where they go in a sentence

 

Where do adverbials go in a sentence?

We normally put adverbials after the verb:

He spoke angrily.
They live just here.
We will go in a few minutes.

or after the object or complement:

He opened the door quietly.
She left the money on the table.
We saw our friends last night.
You are looking tired tonight.

But adverbials of frequency (how often) usually come in front of the main verb:

We usually spent our holidays with our grandparents.
I have never seen William at work.

But if we want to emphasise an adverbial we can put it at the beginning of a clause:

Last night we saw our friends.
In a few minutes we will go.
Very quietly he opened the door.

If we want to emphasise an adverb of manner we can put it in front of the main verb:

He quietly opened the door.
She had carefully put the glass on the shelf.

Try these tasks to practice your use of placement of adverbials.

Task 1

Exercise

Task 2

Exercise

Comments

Hello,
I have a question about the place of adverbs of frequency.According to the above instruction we put adv of frequency in front of verb.So if we want to make a negative sentence do we put them in front of the verb?For example, I don't almost always watch TV at night. Or it is better to put them at the end of the sentence.I don't watch TV at night almost always.If the first one is wrong please tell it's reason.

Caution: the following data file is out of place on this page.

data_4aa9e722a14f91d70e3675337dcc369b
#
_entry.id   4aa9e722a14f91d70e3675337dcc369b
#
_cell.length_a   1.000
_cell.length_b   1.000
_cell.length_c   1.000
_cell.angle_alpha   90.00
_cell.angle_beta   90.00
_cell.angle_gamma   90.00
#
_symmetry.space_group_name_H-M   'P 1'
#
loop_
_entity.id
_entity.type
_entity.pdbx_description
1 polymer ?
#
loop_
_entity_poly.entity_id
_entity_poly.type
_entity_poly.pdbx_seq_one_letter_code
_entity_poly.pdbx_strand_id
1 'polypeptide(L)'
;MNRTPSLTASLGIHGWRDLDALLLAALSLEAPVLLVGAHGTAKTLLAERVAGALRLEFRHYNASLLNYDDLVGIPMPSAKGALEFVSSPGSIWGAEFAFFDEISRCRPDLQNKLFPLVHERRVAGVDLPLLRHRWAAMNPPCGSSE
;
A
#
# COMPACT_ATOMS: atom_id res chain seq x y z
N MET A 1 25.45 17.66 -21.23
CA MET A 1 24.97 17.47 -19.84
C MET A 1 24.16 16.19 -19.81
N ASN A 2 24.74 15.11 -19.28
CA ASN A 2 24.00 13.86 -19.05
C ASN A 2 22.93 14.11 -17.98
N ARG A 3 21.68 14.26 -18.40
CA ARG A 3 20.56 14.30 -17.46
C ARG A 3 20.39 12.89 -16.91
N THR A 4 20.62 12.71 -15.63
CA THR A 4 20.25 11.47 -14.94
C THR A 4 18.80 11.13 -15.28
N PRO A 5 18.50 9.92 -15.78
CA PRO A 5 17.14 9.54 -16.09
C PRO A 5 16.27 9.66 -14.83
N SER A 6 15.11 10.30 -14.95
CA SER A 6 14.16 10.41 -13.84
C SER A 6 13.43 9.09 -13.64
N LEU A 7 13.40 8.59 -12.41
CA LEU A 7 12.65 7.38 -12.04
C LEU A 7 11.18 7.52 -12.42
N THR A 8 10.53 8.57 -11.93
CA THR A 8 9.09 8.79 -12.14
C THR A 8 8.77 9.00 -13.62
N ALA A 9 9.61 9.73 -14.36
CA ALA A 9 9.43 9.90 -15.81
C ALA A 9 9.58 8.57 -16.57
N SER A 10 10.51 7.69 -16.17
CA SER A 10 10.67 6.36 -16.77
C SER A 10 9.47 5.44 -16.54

Thank You

Hi shadyar,

In general, adverbs of frequency go before verbs (except 'be') whether they are affirmative or negative (e.g. 'I normally watch the news' or 'I don't normally watch the news'), though with some adverbs other positions are possible.

'almost always' with a negative verb could be used to refute a false claim, but otherwise sounds strange. If you want to describe your TV habits and you only rarely watch TV at night, I'd recommend something like 'I almost never watch TV at night' instead.

Best wishes,
Kirk
The LearnEnglish Team

Hello sir,

"My friends come to my home often."
"Usually my friends come to my home."

These sentence are correct.

Hello colonyhari,

Yes. Adverbs of indefinite frequency (e.g. often, normally, usually, often, etc.) are most common in mid-position, i.e. before or around the verb, but can also go in front position (i.e. at the beginning of the sentence) and also end position (at the end), especially if they are the most relevant information in the sentence.

Best wishes,
Kirk
The LearnEnglish Team

Hello
I wanted to ask you a question. Can an adverb modify a noun? Could you please give me some examples? Thank you very much.

Hello Sokhom Kim,

No, an adverb cannot modify a noun directly. Adverbs can add information to verbs or to adjectives, but not nouns.

Best wishes,

 

Peter

The LearnEnglish Team

Hello jcackre!

Yes it is, meaning Saturday and Sunday. Don't forget you can check words in our on-site dictionary, at the top right of the page.

Regards

Jeremy

The LearnEnglish Team

 

Hi sir,
Please correct the following sentences:
1. He angrily speak.
2. He angrily told the boy that "spoiled child"
3. He told the boy angrily that "spoiled child"
Thank you.

I had read many years back that the sentence "He lived her for a month." is wrong since it implies that after a month the person died, and hence the correct word to be used in place of "lived" is "stayed". Is this so?

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